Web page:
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Thursday, September 22, 2022

TO -- DVD review by porfle

Originally posted on 5/23/11


Japanese director Fumihiko Sori (APPLESEED, VEXILLE) brings two futuristic tales from Yukinobu Hoshino’s "2001 Nights" manga to vivid life in TO (2011), giving us sci-fi and anime fans enough brain candy to gorge ourselves on.

Impeccably rendered spaceships and settings serve as a backdrop for the CG motion-capture characters.  Neither too cartoony nor too realistic (and deftly avoiding the dreaded "uncanny valley" effect) this cross between 2D and 3D character animation blends the best elements of both to create what Sori calls "3D live anime, Japanese-style full CG animation with the feeling of cel images."  The result is a strongly appealing hyper-anime aesthetic with the subtle facial nuances and body language of live actors.

"Elliptical Orbit" opens with the enormous space station Midnight Bazooka, which propels containers of supplies toward a moonbase via a long firing chamber, doing a slow fly-by right out of 2001: A SPACE ODYSSEY and STAR WARS as it orbits Earth.  Captain Dan and his crew are visited by the starship Flying Dutchman on its return from a 15-year mission to bring a cargo of liquid protons from a faraway mining planet.  The ship's captain, Maria, has remained her young, beautiful self during periods of extended hypersleep while Dan has aged, yet their deep emotional bond clearly remains strong.

As they catch up on old times, the Bazooka is invaded by a force of armor-suited terrorists bent on firing the Dutchman's cargo of liquid protons at the distant moonbase and destroying it.  Dan, Maria, and their respective crewmembers join to fight the invaders in a fierce space battle that takes a heavy toll on the outnumbered and outgunned good guys.  While the spectacular SPFX and dazzling sci-fi trappings are consistently impressive, equal attention is given to the thoughtful and adult-oriented human story, ultimately revealing an added dimension to Dan and Maria's relationship that is hauntingly resonant.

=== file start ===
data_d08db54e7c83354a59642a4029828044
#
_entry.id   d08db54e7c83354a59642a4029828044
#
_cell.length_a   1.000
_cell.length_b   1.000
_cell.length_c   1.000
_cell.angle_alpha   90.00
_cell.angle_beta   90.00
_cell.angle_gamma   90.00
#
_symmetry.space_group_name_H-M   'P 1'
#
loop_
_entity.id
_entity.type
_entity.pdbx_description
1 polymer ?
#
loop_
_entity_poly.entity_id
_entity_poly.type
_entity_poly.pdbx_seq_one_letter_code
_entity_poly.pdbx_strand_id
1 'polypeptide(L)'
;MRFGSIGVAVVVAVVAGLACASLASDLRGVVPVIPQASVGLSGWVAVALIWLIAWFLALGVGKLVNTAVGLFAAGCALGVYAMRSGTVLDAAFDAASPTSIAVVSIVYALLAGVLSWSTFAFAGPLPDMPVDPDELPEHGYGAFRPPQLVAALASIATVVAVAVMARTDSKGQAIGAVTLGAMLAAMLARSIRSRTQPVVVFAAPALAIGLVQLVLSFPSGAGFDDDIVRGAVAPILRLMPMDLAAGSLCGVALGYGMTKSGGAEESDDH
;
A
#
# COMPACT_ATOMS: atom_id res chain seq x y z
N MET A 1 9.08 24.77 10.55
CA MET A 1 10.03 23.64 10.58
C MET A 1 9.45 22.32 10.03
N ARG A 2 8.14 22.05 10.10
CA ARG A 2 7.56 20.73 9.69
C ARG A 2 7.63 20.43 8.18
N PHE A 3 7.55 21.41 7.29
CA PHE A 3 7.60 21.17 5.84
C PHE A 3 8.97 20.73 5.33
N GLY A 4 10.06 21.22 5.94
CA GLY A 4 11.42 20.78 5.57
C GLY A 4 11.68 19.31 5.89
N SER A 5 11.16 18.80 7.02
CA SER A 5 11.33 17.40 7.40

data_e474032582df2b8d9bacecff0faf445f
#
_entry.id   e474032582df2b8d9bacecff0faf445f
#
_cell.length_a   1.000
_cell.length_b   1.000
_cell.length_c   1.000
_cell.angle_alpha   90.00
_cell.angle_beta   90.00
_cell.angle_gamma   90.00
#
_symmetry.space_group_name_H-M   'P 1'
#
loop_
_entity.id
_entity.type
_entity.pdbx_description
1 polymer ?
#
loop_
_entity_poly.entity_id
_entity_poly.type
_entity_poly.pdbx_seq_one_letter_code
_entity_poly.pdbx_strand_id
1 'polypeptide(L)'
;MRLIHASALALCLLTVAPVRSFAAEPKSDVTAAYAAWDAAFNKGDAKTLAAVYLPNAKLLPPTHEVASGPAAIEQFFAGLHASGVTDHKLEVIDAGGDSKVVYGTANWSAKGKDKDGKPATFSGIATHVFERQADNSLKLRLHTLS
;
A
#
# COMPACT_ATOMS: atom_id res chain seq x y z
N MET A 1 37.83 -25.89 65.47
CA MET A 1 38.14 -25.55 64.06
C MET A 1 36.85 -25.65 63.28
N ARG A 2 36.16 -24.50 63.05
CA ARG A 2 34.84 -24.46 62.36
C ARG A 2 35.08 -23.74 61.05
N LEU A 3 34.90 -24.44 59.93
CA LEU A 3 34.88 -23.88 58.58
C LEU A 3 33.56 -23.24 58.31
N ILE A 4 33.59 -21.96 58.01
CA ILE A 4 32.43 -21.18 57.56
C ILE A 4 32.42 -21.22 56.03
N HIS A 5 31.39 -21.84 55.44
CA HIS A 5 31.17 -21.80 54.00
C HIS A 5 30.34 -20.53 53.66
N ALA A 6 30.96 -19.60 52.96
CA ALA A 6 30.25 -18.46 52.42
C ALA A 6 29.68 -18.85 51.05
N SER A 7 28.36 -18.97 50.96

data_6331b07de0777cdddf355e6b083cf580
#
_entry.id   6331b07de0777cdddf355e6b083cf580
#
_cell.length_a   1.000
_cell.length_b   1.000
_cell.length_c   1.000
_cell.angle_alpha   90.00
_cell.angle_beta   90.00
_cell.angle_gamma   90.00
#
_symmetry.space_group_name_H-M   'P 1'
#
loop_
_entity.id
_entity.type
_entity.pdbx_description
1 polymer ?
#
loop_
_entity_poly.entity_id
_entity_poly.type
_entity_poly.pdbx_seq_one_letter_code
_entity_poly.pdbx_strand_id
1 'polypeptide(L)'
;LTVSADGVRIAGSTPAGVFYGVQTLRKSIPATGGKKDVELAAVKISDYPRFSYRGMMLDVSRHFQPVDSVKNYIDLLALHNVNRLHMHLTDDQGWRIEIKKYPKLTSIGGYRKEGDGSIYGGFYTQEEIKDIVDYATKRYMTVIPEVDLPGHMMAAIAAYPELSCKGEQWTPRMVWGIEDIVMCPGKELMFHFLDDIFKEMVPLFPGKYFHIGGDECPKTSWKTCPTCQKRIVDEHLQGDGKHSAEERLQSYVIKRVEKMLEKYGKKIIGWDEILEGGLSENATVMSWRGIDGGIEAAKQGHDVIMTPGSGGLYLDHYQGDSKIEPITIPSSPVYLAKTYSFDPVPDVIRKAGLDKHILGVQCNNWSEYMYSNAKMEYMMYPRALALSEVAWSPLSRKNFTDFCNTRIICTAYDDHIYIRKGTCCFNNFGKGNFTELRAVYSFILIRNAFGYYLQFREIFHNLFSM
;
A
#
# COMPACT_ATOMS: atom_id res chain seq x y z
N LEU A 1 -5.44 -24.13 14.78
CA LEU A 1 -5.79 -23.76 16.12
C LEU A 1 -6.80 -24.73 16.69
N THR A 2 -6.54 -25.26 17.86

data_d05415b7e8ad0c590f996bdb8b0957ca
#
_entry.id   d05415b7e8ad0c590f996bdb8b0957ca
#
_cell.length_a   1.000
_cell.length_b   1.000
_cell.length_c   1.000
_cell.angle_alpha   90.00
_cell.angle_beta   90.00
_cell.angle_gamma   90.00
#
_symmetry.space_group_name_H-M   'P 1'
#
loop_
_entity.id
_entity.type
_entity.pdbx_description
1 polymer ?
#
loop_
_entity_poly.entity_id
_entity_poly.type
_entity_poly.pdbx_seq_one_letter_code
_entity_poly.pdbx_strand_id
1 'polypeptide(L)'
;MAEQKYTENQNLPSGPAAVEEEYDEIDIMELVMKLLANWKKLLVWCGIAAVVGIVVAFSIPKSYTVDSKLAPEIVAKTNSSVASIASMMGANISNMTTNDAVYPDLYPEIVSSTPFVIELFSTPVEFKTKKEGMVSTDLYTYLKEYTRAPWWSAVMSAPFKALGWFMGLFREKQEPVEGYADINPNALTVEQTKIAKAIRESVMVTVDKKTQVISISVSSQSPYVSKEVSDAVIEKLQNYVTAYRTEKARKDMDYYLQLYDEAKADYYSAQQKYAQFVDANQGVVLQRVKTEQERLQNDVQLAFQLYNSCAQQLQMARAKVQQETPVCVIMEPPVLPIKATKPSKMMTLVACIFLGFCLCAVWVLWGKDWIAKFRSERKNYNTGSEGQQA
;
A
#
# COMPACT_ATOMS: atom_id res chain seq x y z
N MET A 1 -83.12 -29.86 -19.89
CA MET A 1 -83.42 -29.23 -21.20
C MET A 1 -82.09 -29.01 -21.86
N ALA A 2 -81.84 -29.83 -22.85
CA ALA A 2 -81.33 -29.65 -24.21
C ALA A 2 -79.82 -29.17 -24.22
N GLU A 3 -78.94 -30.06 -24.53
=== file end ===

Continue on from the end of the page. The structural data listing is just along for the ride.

The second story, "Symbiotic Planet", is a Romeo and Juliet tale of two lovers from different bases on the same alien world.  Ion, a member of the American-European outpost, and his sweetheart Alena of the Eurasian contingent, meet secretly every night until forbidden to do so by their superiors.  The opposing camps are at such a hostile impasse over territorial rights that even a visiting UN delegation fails to avert impending military conflict between the two.

As hostilities reach their peak, Ion is exposed to alien spores in the research lab and must seal himself in as his body begins to change.  Eventually the entire compound is infected by the unknown organism, disabling its occupants as enemy fighters arrive bearing missiles of destruction.  Their only hope for survival is a strangely transformed Ion, whose pacifism may prevent him from pressing the button which activates the base's lethal defense system.  Beautiful visuals and gripping suspense highlight this sensitive cautionary tale.

Both stories are a pleasing blend of action and emotionally compelling character interplay.  "Elliptical Orbit" delivers more in the way of nuts and bolts sci-fi and shoot-'em-up space opera along with its moving story, while the more esoteric "Symbiotic Planet" explores the contrast between an ethereally peaceful planet and the inherently warlike humans who infect it with the same hatred that has ravaged their own homeworld.

The 3-disc Blu-Ray/DVD combo from Funimation is in 1.78:1 widescreen with English (dubbed) and Japanese Dolby 5.1 surround sound.  Subtitles are in English.  Each episode (combined running time: approx. 86 minutes) comes with an interview with Sori and his main voice actors, promos, trailers, teasers, and TV spots. 

Sharply written and "performed" by wonderfully lifelike CG characters, and set in a virtual world that's a constant pleasure to behold, TO is superb sci-fi that is both thought-provoking and visually dazzling.  If "2001 Nights" contains more stories of this caliber, I can only hope that Fumihiko Sori will continue to tell them.

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